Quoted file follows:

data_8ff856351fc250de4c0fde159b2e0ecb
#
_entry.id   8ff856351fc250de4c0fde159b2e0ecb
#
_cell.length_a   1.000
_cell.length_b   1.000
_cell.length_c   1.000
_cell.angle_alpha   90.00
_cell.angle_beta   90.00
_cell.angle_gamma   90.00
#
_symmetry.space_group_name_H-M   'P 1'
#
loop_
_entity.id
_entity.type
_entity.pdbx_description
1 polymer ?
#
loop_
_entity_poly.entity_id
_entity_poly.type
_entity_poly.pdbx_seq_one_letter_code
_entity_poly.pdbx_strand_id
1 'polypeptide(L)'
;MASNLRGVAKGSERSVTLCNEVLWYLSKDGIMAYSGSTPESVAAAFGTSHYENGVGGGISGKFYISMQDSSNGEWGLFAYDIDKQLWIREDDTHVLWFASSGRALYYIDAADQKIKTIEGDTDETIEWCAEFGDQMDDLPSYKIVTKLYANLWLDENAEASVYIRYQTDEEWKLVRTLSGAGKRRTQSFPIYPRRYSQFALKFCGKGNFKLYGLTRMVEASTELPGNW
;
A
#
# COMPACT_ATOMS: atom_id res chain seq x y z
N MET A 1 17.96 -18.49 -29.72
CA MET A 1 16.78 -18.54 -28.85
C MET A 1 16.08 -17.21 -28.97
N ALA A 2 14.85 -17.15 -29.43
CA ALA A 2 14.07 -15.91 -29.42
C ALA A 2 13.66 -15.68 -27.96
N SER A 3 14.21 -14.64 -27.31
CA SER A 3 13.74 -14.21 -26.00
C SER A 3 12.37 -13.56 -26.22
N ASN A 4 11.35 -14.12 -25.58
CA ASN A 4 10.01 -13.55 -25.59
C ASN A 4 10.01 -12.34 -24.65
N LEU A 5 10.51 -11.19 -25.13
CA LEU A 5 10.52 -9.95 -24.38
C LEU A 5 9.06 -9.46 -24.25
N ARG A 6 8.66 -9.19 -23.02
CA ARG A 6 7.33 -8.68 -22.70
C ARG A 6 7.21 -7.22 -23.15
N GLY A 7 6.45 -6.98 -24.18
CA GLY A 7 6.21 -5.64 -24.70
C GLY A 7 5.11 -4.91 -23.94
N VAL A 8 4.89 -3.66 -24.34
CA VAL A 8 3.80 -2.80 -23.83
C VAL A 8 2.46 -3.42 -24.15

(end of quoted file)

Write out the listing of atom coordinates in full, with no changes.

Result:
data_8ff856351fc250de4c0fde159b2e0ecb
#
_entry.id   8ff856351fc250de4c0fde159b2e0ecb
#
_cell.length_a   1.000
_cell.length_b   1.000
_cell.length_c   1.000
_cell.angle_alpha   90.00
_cell.angle_beta   90.00
_cell.angle_gamma   90.00
#
_symmetry.space_group_name_H-M   'P 1'
#
loop_
_entity.id
_entity.type
_entity.pdbx_description
1 polymer ?
#
loop_
_entity_poly.entity_id
_entity_poly.type
_entity_poly.pdbx_seq_one_letter_code
_entity_poly.pdbx_strand_id
1 'polypeptide(L)'
;MASNLRGVAKGSERSVTLCNEVLWYLSKDGIMAYSGSTPESVAAAFGTSHYENGVGGGISGKFYISMQDSSNGEWGLFAYDIDKQLWIREDDTHVLWFASSGRALYYIDAADQKIKTIEGDTDETIEWCAEFGDQMDDLPSYKIVTKLYANLWLDENAEASVYIRYQTDEEWKLVRTLSGAGKRRTQSFPIYPRRYSQFALKFCGKGNFKLYGLTRMVEASTELPGNW
;
A
#
# COMPACT_ATOMS: atom_id res chain seq x y z
N MET A 1 17.96 -18.49 -29.72
CA MET A 1 16.78 -18.54 -28.85
C MET A 1 16.08 -17.21 -28.97
N ALA A 2 14.85 -17.15 -29.43
CA ALA A 2 14.07 -15.91 -29.42
C ALA A 2 13.66 -15.68 -27.96
N SER A 3 14.21 -14.64 -27.31
CA SER A 3 13.74 -14.21 -26.00
C SER A 3 12.37 -13.56 -26.22
N ASN A 4 11.35 -14.12 -25.58
CA ASN A 4 10.01 -13.55 -25.59
C ASN A 4 10.01 -12.34 -24.65
N LEU A 5 10.51 -11.19 -25.13
CA LEU A 5 10.52 -9.95 -24.38
C LEU A 5 9.06 -9.46 -24.25
N ARG A 6 8.66 -9.19 -23.02
CA ARG A 6 7.33 -8.68 -22.70
C ARG A 6 7.21 -7.22 -23.15
N GLY A 7 6.45 -6.98 -24.18
CA GLY A 7 6.21 -5.64 -24.70
C GLY A 7 5.11 -4.91 -23.94
N VAL A 8 4.89 -3.66 -24.34
CA VAL A 8 3.80 -2.80 -23.83
C VAL A 8 2.46 -3.42 -24.15